Althealth


Follow Alt Health on Twitter

Oils ain't oils, say olive experts

Source: www.abc.net.au

Olive oil that contains too much of a particular fatty acid may not meet new international standards, potentially forcing exporters to sell their oil as cheaper vegetable oil.

A meeting of the world food standard-setting body Codex Alimentarius in London is this week considering requests by the International Olive Oil Council (IOOC) to lower maximum levels of linolenic acid.

The meeting comes as a paper published in the latest issue of the Australian Journal of Experimental Agriculture shows 5% to 15% of Australian virgin olive oils contain higher levels of linolenic acid than the standard sought by the IOOC.

While linolenic acid does not largely affect the oil's taste or nutritional benefits, high levels may mean it has been adulterated with other edible oils.

Australian growers say linolenic acid, a minor component of olive oil, is present in Australian-grown olive oil to a relatively high degree because of regional and climate conditions that don't exist in other countries.

Secretary of the Australian Olive Association Chuck L'Huereux says in some seasons up to a fifth of the country's extra virgin oils exceed the proposed limit.

"If they're sent overseas and tested people can say it isn't extra virgin olive oil but vegetable oil, which sells for a lot less," he says.

L'Heureux says the new standard, proposed mainly by Mediterranean countries, is unrealistically low.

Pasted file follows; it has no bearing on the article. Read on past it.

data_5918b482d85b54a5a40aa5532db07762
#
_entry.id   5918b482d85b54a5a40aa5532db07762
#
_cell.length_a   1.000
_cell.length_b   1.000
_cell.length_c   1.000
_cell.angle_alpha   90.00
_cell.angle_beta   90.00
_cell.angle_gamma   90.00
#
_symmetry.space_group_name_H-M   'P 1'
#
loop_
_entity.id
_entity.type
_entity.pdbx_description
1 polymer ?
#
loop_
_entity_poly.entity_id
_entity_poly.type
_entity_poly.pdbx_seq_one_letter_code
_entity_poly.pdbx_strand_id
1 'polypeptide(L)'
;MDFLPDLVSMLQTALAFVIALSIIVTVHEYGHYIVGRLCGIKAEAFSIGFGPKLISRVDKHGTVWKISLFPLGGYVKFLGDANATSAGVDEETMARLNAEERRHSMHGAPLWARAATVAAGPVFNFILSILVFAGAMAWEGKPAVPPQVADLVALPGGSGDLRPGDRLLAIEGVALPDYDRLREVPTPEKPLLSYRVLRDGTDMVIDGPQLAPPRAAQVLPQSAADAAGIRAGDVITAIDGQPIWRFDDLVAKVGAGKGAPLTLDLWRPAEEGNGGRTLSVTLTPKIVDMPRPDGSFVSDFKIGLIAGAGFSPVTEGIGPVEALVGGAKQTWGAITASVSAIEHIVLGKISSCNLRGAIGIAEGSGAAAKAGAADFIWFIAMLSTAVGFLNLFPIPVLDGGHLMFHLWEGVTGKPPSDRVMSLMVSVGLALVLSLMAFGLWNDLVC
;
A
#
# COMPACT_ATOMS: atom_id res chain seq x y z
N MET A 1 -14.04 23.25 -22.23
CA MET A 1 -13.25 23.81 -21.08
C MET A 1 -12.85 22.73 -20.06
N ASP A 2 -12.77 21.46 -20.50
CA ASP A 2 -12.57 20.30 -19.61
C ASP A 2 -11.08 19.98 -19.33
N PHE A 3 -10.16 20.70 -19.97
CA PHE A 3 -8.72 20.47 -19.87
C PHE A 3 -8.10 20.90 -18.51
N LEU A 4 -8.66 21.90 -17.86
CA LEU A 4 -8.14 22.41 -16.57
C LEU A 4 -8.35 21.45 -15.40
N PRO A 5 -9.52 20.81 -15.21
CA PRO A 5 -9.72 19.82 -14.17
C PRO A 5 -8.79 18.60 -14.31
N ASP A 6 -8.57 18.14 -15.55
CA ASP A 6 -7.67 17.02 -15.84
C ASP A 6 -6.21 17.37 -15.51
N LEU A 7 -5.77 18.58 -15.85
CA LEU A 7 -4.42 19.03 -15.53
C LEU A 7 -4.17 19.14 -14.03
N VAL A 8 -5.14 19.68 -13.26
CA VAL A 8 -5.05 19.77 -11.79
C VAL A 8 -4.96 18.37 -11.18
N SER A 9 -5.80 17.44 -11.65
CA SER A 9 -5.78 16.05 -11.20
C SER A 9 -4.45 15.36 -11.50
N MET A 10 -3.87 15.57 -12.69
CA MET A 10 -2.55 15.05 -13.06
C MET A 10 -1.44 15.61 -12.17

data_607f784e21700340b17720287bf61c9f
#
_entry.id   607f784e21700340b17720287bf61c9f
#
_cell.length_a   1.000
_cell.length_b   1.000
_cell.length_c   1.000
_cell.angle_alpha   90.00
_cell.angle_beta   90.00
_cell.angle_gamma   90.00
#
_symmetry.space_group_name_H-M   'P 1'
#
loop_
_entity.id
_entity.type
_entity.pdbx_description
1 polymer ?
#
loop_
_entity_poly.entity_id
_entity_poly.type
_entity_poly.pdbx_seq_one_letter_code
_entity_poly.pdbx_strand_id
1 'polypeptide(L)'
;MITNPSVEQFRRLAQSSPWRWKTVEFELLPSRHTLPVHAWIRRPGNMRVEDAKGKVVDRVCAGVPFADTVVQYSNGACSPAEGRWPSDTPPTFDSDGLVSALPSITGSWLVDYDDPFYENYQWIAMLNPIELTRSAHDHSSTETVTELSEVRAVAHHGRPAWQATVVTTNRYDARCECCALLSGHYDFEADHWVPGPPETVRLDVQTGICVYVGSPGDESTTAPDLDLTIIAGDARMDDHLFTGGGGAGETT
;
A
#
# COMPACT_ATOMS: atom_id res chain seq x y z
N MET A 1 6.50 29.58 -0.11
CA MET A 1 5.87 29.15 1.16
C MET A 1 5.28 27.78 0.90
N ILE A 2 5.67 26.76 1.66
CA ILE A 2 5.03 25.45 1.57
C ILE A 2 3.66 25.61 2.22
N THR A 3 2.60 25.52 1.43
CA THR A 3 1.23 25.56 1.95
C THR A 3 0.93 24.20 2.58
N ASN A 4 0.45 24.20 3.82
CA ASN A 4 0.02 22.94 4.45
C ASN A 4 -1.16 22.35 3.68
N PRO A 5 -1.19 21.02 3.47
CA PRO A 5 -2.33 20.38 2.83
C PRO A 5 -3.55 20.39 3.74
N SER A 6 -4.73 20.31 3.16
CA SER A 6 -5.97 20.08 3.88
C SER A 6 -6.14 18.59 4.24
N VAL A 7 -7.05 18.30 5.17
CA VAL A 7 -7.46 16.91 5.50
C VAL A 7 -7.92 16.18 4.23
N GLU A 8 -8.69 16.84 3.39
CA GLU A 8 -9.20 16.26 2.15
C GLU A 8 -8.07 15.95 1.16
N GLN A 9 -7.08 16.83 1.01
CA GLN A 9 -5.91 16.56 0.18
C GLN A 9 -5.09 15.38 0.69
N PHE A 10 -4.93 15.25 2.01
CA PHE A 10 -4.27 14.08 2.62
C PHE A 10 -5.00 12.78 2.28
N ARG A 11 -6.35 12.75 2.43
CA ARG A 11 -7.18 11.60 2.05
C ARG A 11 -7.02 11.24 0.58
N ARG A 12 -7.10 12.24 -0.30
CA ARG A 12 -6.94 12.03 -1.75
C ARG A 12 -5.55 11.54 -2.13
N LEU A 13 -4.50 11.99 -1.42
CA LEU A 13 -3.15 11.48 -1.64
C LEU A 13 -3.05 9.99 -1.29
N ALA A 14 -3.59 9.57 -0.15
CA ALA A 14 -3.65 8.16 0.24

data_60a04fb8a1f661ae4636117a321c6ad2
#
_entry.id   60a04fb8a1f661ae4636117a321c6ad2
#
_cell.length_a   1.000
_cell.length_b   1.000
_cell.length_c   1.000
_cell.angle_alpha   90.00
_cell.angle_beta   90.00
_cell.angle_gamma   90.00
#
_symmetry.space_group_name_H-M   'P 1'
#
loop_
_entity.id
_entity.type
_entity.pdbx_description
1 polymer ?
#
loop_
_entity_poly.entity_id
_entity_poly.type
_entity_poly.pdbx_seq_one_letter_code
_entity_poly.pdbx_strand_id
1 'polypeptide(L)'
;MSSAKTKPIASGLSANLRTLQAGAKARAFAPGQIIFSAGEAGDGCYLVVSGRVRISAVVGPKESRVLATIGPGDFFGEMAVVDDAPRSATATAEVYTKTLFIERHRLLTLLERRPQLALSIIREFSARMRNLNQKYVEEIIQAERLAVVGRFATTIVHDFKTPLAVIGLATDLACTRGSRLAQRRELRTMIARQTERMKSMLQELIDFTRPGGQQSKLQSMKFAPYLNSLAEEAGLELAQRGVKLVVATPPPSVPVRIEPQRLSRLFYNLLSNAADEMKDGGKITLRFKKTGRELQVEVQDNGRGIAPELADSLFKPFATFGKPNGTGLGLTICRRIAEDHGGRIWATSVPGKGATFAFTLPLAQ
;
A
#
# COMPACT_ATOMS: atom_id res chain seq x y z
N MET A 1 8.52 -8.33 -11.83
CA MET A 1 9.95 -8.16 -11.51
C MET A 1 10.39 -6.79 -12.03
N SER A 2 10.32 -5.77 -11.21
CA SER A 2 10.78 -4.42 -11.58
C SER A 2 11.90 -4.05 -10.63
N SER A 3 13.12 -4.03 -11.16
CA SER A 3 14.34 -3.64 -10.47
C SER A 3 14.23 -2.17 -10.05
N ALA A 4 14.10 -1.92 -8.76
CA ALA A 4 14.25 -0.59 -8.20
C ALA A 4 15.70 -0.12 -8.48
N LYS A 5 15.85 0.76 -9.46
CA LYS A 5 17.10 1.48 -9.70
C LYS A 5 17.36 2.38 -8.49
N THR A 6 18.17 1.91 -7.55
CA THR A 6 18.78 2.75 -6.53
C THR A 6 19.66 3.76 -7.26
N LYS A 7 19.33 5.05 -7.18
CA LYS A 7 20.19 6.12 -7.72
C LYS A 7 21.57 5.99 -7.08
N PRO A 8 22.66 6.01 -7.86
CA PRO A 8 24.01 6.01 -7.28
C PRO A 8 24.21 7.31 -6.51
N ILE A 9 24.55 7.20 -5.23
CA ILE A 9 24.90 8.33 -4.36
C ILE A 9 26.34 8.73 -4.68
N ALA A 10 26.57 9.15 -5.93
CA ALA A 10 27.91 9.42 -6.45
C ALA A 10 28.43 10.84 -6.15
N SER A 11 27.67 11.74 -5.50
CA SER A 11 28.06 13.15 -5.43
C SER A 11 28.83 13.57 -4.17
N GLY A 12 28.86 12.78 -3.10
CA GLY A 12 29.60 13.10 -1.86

Which level is best?

Extra virgin olive oil can currently contain up to 1.5% of linolenic acid.

The IOOC wants that standard reduced to 1.0%, but Codex is yet to ratify the change.

L'Huereux says depending on the season, up to 20% of Australian extra virgin olive oils have linolenic levels between 1.0% and 1.5%.

"Because of our climate a lot of our oil can be between 1.0% and 1.5%," he says.

"We're not trying to increase the limit, we're trying to stop it being lowered."

He says some Australian olive growers believe the move is an attempt to lock smaller olive growers out of the Mediterranean-dominated market.

Australia isn't the only country with the problem, he says. In Argentina up to 45% of oils have linolenic acid levels between 1.0% and 1.5%.

Oil in Australia

Scientists from the New South Wales Department of Primary Industries analysed more than 800 Australian extra virgin olive oils between 2002 and 2003.

They found linolenic acid levels ranged from 0.42% to 1.91%, with 29 oils above the proposed 1.0% limit.

But Australian product stacks up well against international standards overall, the report says.

"The results ... provide evidence of the high quality of oils being produced and of the compliance with international standards," it says.

Professor Peter Clifton, team leader at CSIRO Health Sciences and Nutrition, says the report shows Australian olive oil compares well with oils from France, Argentina and New Zealand and the proposed new standard is "very low".

Buy 6 for the price of 5 Reduced UK postage available on orders over £35, maximum discount of £2.50 applies october offers

We ship out to the UK, EU and all over the world. In the UK, we dont charge postage on all Solgar products and Lifemel Honey, and reduced shipping on all orders over £35. We have a special offer of 'Buy 5, get 1 free' (excludes Solgar products and Lifemel Honey) and some of our special offers are even better than this with 'Buy 3 get 1 free', 'Buy 2, get 1 free' and even 'BOGOF' (Buy 1, get 1 free) on selected products. View our special offers page for full details.

© AltHealth 2014 | All rights reserved | Site by Cultrix